February 10, 2016 3:44 pm
Updated: February 10, 2016 8:46 pm

Alberta man escapes B.C. avalanche, catches entire thing on camera

WATCH ABOVE: Raw video captures a frightening moment for snowmobiler Terry Freeman. CREDIT: Facebook/Terry Freeman.

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EDMONTON – An Alberta man says he “won the lottery” on Saturday afternoon, when an avalanche slid under his snowmobile, he was not injured, and caught it all on camera.

“I didn’t notice the snow starting to fall away,” Terry Freeman said.

Freeman was at Bullmoose Mountain in B.C., near the town of Tumbler Ridge, with a group of friends. The rider had separated from the group and was doing a low-incline climb when the slope started to slide.

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“At first I didn’t know why I was slowing down,” Freeman told Global News. “I kind of got caught up in the moment.”

“I was so convinced that it wasn’t going to slide that I initially thought a big crevasse had opened in front of me.

“I’m going to die in a crevasse here,” he remembers thinking. “Then I realized I was sliding down the hill.”

He kicked his feet into the snow to stop himself.

READ MORE: BC Coroners Service and Avalanche Canada stress need for safety 

“It’s kind of amazing. The whole side of the mountain just turns into a wave.”

Freeman admits he made a mistake by assuming the conditions were OK.

“I didn’t really assess the terrain quite as well as I should have.”

Freeman said he chose Bullmoose Mountain because he heard it was not known for slides.

WATCH: An Alberta sledder posted video of being caught in an avalanche on Bullmoose Mountain in B.C. with the hopes of keeping others safe. Quinn Ohler has his story.

Chris Brookes with the Alberta Snowmobile Association says it’s a “tricky situation” right now in the mountains. Avalanche Canada says conditions are “considerable” for slides for most of the Rockies right now.

“That must have been frightening,” Brookes said, after watching Freeman’s video.

“I don’t see anyone else in the video, which is a good sign,” Brookes explained. “It’s one-at-a-time on the hill, don’t gather up at the bottom and most importantly make sure you have the AST training. There’s two levels of avalanche training.”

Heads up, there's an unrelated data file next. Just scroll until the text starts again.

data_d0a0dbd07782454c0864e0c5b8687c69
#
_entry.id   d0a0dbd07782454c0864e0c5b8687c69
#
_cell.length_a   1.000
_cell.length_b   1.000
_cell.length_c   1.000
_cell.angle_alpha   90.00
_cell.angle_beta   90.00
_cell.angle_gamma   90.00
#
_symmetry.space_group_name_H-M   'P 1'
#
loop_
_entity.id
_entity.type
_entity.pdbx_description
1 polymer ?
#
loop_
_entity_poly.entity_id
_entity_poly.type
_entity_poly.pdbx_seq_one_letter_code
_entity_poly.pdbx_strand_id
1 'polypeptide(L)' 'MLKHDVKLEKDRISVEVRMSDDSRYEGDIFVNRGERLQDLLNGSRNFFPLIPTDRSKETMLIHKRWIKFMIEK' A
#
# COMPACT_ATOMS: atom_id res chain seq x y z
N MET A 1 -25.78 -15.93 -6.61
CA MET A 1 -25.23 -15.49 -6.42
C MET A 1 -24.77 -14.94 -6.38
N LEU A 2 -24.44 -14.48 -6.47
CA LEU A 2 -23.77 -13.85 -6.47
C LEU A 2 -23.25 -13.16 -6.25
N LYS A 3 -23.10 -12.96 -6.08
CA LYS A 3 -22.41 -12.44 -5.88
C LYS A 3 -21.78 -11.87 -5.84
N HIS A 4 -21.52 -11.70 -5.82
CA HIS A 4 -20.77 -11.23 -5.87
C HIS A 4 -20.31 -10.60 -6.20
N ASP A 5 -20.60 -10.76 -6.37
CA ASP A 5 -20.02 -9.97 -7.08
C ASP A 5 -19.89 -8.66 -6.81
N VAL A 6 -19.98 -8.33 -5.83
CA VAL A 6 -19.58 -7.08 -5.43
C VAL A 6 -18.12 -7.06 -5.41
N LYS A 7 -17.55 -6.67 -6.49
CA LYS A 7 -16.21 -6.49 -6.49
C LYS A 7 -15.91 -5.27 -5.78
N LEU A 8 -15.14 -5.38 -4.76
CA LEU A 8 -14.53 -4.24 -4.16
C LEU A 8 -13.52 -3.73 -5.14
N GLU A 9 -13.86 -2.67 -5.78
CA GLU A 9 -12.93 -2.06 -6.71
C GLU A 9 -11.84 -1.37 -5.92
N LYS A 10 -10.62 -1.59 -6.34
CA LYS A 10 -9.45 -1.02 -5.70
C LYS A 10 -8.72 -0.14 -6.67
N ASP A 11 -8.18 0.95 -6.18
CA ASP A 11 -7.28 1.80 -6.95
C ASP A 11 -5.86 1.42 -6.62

He says sledders should be trained before they go out, get the proper tools and know how to use them.

“It almost looks lucky that he came across that rock cropping,” Brookes added. “It sort of halted his progress and dropped him into a void… he wasn’t taken by the slide down the hill.”

WATCH:Expert says avalanche risk management can make the backcountry safer.

If you are caught in a slide, try to stay on top of the snow and maintain an airway.

“If you have an avalanche air bag… pull your air bag and you try to make a swimming motion and get to the top of the slide. It’s important that you try not to get buried in the snow. Once the snow stops it’s going to set like concrete.”

READ MORE: Avalanche conditions can deteriorate at any time: experts 

Freeman’s video has been shared on social media around the world. At first he wasn’t sure he should post the video because he didn’t want his family members to worry, but ultimately made the decision to warn others.

In the post he writes, “this event has realigned my approach to climbing, and I hope that everyone can take away something from my experience. This was very close.”

“I’ve made mistakes,” Freeman said. “Thankfully, I’m here to talk about it.”

© 2016 Shaw Media

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